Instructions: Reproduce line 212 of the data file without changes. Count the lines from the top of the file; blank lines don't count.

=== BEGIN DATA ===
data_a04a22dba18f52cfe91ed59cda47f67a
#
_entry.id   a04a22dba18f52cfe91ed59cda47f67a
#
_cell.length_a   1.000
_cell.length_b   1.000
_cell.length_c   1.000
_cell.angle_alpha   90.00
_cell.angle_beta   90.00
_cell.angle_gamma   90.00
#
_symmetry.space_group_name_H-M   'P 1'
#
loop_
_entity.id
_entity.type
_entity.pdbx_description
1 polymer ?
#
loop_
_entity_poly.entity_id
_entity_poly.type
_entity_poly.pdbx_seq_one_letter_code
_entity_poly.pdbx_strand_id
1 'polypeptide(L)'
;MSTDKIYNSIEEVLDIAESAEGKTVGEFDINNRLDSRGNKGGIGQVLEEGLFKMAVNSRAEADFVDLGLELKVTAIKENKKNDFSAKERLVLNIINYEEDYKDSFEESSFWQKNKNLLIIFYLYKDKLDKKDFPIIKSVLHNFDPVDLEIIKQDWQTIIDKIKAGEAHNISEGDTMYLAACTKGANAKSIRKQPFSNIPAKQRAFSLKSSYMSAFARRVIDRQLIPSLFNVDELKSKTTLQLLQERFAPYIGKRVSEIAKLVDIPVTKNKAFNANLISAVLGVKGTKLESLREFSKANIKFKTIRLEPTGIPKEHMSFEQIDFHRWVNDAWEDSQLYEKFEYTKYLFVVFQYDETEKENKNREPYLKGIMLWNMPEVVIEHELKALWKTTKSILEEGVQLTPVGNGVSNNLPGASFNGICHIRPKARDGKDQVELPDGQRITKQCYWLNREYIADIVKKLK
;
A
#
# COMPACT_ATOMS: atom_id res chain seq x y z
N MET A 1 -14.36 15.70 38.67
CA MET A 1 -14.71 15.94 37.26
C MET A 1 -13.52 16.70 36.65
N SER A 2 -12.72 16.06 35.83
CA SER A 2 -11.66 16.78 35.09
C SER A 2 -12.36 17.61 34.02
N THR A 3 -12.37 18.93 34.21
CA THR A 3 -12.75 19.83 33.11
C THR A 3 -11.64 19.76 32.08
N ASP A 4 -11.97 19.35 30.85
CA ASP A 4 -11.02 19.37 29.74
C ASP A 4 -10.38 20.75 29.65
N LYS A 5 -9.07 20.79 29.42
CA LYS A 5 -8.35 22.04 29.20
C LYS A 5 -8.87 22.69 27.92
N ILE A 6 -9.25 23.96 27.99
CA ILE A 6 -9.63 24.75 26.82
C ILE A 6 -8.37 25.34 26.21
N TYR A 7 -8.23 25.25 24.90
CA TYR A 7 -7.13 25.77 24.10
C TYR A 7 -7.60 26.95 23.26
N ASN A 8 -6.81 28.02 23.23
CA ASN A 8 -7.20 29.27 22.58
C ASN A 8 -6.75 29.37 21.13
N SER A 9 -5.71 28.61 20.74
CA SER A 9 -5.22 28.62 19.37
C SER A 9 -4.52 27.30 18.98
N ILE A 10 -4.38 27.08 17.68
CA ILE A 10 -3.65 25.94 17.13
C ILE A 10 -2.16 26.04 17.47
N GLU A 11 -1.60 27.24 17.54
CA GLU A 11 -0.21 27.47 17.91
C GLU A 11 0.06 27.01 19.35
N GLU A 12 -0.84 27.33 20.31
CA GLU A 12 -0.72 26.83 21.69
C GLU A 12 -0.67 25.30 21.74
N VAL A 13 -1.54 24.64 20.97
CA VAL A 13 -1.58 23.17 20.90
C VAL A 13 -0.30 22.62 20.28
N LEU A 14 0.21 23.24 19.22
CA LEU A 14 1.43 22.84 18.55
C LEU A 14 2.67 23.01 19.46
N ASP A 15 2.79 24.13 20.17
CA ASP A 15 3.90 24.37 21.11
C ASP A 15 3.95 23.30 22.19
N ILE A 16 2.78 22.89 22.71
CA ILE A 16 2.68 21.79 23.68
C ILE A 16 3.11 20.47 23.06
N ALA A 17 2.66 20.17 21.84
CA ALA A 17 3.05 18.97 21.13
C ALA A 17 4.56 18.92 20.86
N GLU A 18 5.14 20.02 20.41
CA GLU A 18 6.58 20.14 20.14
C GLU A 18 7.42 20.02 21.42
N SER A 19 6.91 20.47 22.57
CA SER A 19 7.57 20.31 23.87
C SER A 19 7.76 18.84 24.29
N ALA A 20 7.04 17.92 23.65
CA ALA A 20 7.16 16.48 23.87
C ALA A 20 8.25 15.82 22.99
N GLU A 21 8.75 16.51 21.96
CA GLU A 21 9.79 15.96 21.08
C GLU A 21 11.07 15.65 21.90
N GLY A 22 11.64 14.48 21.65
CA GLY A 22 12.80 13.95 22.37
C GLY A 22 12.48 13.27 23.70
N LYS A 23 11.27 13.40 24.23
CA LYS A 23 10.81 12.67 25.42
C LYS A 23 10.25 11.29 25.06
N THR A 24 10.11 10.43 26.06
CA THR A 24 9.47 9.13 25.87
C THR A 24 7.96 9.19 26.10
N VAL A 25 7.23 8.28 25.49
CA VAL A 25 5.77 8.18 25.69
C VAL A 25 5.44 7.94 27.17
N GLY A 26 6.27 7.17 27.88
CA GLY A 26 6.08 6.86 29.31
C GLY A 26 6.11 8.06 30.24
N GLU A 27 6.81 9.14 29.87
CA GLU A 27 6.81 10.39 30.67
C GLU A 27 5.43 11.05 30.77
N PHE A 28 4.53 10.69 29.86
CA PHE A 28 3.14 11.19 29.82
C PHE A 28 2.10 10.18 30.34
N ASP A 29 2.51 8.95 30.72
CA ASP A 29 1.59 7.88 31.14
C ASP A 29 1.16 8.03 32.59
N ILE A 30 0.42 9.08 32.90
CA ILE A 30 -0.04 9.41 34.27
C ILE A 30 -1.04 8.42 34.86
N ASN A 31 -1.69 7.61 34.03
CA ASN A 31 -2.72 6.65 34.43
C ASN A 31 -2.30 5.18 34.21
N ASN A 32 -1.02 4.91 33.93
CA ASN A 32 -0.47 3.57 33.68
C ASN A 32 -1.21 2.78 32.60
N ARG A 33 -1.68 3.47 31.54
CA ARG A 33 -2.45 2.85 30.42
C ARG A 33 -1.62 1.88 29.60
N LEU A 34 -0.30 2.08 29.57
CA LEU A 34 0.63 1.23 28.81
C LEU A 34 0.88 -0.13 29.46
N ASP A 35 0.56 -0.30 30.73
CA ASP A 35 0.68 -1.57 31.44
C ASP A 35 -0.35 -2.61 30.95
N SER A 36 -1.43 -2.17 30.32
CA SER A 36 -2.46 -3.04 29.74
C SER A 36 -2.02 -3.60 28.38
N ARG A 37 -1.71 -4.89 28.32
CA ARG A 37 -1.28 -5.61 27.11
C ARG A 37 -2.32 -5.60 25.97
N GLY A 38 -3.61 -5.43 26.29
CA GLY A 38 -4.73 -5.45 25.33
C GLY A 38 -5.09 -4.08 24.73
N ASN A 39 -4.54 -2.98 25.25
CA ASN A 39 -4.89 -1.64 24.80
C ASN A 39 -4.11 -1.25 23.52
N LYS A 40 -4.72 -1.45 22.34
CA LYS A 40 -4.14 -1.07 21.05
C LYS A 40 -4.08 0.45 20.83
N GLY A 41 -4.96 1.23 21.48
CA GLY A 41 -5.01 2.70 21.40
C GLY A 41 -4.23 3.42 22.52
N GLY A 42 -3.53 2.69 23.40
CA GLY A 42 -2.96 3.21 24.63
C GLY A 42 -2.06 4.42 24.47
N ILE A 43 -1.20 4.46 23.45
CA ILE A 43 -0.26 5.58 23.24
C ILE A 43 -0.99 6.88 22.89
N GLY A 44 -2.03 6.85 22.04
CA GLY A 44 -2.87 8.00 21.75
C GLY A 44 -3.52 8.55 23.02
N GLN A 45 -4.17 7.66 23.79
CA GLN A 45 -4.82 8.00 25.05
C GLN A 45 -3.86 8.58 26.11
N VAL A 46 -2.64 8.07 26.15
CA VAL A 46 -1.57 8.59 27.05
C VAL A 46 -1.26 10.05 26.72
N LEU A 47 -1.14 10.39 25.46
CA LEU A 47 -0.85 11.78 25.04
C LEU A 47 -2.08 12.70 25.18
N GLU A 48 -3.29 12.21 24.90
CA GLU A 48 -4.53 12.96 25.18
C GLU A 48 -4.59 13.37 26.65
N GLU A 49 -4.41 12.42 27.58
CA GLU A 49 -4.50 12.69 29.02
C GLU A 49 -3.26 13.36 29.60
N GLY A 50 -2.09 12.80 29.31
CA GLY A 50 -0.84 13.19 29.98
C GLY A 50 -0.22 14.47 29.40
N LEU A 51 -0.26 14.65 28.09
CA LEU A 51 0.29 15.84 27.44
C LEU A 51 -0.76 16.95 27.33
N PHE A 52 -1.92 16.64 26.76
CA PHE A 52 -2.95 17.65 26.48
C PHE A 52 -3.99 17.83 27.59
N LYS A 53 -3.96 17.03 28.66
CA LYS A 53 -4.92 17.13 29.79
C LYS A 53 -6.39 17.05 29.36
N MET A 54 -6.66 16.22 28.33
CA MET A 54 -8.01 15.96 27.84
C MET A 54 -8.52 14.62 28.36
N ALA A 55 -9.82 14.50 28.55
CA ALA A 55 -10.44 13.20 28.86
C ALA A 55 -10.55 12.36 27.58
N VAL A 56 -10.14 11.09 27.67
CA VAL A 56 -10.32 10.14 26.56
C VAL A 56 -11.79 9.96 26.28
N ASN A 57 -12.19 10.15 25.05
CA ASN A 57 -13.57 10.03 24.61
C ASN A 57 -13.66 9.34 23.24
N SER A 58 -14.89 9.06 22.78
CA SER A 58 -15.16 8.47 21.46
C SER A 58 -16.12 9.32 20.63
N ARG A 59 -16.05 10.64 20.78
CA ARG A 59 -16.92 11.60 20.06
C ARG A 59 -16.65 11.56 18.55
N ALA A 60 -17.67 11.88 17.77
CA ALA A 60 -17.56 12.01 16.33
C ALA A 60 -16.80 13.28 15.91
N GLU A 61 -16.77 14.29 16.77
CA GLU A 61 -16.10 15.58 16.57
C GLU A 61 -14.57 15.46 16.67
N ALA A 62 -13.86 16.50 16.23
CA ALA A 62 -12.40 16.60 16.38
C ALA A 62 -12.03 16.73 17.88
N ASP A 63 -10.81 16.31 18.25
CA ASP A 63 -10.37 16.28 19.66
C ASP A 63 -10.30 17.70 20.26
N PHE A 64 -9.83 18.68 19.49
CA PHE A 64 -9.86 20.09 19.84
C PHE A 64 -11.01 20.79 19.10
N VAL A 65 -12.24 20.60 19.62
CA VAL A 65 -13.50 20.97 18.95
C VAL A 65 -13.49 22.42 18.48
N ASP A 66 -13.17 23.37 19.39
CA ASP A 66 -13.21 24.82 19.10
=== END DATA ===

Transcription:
CA GLU A 61 -16.10 15.58 16.57